South Carolina workers’ compensation benefits are generally exempt from taxes. When you’re hurt on the job, workers’ comp insurance provides no-fault coverage of your:
- Medical expenses
- Lost wages
- Vocational re-training
- Death benefit
If your workers’ comp claim is accepted by your employer’s insurance company, you could receive benefits weekly or in a lump sum. In either case, workers’ comp should cover all authorized medical bills and two-thirds of your average salary for the time that you are taken out of work by an authorized doctor, and your benefits are exempt from state and federal income taxes.
If you return to work on light duty at a salary lower than your previous one, workers’ comp will still make up two-thirds of the difference between your previous and current salaries. There will be no tax deductions from that balancing payment, but your new, lower salary itself will be taxed as usual.
Workers’ Compensation and SSDI Offset
In some cases, employees receiving workers’ comp benefits might also be eligible for Social Security Disability Insurance (SSDI). If you receive both, your workers’ comp payments are still tax-exempt for the most part. The total amount of money you receive monthly from these two sources, however, can’t be more than 80% of your average full-time salary.
If your combined monthly benefits are too high, Social Security can reduce your SSDI payments to keep your total income below that 80% threshold. This reduction is called an offset. Whatever the amount of your SSDI offset, that same amount of your workers’ comp benefits then becomes taxable. For example:
- Your monthly SSDI payment is reduced by $200 to keep you below the 80% total income threshold.
- $200 of your monthly workers’ comp benefits then becomes taxable.
- If you receive workers’ comp benefits in a lump sum payment, Social Security will prorate the amount to determine your monthly workers’ comp income and use that number to calculate your total monthly income.
If, however, your total income (workers’ comp and SSDI) is below the threshold for any Federal taxation, the guidelines above won’t apply to you. If you receive regular Social Security retirement benefits, they won’t be offset as SSDI is.
Workers' Compensation Claim Denials
A claimant who doesn’t receive Social Security and/or Medicare and workers’ comp benefits at the same time might be able to handle a simple workers’ comp claim without a lawyer if:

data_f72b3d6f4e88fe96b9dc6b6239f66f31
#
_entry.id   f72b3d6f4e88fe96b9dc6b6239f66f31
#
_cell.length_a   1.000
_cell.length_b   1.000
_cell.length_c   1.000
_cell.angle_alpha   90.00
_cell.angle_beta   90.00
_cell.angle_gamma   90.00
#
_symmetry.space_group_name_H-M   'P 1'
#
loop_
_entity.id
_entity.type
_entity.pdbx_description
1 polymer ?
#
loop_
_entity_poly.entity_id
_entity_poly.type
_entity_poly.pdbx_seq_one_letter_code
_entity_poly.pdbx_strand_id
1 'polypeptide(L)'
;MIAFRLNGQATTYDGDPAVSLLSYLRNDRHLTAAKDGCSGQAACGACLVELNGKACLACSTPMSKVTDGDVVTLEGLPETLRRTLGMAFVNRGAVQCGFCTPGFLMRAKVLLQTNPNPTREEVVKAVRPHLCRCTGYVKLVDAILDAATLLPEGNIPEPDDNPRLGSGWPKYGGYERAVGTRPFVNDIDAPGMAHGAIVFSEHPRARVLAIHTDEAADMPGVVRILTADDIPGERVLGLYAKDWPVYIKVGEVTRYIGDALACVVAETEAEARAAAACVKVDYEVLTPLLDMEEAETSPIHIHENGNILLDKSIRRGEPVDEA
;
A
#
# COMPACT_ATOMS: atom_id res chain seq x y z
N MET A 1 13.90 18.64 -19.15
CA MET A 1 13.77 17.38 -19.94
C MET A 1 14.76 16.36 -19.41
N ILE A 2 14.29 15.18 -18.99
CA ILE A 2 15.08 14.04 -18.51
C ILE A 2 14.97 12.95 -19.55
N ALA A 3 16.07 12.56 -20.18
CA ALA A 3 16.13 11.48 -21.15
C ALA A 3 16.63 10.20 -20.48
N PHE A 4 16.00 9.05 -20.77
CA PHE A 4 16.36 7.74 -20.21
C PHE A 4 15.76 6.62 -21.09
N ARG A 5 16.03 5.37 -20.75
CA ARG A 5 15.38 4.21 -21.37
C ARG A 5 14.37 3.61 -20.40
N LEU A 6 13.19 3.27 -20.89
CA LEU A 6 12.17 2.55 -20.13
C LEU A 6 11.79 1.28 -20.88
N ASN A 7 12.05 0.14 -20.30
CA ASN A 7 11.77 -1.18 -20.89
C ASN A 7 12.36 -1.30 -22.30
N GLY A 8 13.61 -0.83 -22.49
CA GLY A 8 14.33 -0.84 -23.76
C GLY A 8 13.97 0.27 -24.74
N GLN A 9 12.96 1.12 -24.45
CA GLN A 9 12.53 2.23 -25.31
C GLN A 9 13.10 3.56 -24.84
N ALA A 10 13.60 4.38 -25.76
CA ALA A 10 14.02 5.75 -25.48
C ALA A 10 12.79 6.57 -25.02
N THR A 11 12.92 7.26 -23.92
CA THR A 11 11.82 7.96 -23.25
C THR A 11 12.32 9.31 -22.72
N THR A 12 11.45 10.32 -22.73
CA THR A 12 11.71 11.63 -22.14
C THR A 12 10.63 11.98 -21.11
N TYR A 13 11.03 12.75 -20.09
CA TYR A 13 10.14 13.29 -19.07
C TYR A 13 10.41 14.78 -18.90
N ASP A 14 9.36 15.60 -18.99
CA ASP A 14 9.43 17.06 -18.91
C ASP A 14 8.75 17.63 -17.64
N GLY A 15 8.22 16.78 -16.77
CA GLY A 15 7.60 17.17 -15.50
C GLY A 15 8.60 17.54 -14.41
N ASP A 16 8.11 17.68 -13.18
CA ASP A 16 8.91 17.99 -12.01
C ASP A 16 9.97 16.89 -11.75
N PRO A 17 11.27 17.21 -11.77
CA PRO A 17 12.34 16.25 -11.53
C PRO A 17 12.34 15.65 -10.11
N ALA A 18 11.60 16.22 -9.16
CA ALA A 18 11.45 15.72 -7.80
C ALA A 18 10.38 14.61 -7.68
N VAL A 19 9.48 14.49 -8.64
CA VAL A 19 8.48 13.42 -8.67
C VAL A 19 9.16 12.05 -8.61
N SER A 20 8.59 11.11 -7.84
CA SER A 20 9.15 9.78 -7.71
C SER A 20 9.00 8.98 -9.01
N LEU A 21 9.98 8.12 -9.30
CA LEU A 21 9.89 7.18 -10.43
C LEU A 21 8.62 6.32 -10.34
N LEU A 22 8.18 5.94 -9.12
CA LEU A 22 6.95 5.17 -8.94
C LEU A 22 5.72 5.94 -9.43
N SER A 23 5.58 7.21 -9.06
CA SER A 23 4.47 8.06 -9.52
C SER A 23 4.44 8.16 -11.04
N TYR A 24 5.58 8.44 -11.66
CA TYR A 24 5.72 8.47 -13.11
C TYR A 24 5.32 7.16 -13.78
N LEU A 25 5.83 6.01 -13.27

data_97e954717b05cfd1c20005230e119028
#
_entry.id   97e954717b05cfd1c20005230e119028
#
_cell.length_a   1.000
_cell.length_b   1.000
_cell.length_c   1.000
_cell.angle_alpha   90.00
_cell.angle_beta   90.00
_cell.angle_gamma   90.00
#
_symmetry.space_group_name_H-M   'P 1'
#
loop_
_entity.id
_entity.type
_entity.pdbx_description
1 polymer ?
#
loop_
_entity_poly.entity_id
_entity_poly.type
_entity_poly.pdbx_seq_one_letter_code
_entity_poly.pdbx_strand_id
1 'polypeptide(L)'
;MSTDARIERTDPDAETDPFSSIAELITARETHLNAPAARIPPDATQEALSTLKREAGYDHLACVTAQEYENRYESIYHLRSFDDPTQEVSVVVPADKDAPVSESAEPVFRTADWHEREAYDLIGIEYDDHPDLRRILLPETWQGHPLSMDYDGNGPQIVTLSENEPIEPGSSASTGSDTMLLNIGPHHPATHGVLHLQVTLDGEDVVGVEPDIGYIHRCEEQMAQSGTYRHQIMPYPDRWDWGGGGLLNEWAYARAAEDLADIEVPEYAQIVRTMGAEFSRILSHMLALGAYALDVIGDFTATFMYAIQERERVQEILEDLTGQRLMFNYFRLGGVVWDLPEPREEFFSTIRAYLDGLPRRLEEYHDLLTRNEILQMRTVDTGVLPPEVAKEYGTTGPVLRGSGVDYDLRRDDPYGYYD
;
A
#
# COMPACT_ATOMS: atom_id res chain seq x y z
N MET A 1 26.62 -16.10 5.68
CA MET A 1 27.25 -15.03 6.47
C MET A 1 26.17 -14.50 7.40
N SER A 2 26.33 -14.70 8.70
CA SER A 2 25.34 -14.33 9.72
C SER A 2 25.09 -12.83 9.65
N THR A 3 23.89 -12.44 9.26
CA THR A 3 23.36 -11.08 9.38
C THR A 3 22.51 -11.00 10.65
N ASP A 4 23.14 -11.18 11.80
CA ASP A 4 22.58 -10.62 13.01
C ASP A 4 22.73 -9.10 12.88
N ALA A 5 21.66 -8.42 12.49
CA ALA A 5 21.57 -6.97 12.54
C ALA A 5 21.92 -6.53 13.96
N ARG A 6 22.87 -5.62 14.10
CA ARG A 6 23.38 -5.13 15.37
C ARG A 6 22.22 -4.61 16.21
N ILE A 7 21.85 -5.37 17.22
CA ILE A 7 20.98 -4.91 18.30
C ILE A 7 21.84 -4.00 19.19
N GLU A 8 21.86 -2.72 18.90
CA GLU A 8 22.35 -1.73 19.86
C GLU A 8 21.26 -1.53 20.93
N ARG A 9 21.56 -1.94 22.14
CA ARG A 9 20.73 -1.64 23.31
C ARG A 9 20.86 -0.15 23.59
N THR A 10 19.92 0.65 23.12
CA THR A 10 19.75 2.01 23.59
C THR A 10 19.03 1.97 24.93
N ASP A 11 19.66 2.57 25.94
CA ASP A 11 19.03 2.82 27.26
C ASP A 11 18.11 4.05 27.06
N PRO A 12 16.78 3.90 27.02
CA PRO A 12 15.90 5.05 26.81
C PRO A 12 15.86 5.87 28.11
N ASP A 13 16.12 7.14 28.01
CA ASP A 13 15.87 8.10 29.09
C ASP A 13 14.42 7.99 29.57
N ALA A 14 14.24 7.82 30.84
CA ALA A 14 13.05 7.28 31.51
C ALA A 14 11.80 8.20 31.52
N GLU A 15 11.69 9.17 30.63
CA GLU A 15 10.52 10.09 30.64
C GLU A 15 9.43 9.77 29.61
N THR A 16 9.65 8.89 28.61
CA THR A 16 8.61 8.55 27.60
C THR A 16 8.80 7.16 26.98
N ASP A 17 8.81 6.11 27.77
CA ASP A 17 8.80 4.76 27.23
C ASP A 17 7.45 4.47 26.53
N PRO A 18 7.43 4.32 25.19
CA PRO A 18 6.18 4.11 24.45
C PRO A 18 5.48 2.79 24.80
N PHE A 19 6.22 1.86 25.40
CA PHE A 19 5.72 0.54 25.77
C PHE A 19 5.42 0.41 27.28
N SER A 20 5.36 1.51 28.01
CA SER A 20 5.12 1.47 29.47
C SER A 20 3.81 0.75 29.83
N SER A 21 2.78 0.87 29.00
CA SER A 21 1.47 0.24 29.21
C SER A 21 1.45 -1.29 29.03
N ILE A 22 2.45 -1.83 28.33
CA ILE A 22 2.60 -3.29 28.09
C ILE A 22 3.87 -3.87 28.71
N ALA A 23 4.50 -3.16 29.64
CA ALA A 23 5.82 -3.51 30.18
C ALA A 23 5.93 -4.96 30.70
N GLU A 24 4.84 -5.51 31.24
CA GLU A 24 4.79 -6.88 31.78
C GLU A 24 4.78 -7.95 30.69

- The injuries aren’t serious and medical expenses are low.
- There’s little or no time off work.
- The employer’s insurer doesn’t dispute the claim.
- You are comfortable negotiating with an insurance company.
If, on the other hand, your injuries are serious, your bills high, and your recovery long, your claim could be an expensive one for the insurance company. They might try to deny you benefits by asserting your injury is:
- Not work-related;
- Caused by a pre-existing condition; and/or
- Not as serious as you say it is.
Although you have the right to appeal an insurance company's decision to the South Carolina Workers’ Compensation Commission (SCWCC) and even to the SC Court of Appeals and Supreme Court, the insurer’s lawyers understand the ins and outs of workers’ comp law. They know that:
- You are a vulnerable time due to the impact of your injury.
- You may not have the knowledge of the procedures and laws or negotiation skills that they have.
For this reason, we recommend hiring a lawyer to handle your workers compensation claim.
Have You Been Injured On The Job In South Carolina?
If you've been hurt at your job you can speak with a workers' compensation lawyer. Please contact us online or call our Charleston, South Carolina office directly at 843.488.2359 to schedule your consultation. We are also able to meet clients at our Florence, Conway, Myrtle Beach, Murrells Inlet, Mt. Pleasant, North Myrtle Beach or North Charleston office locations.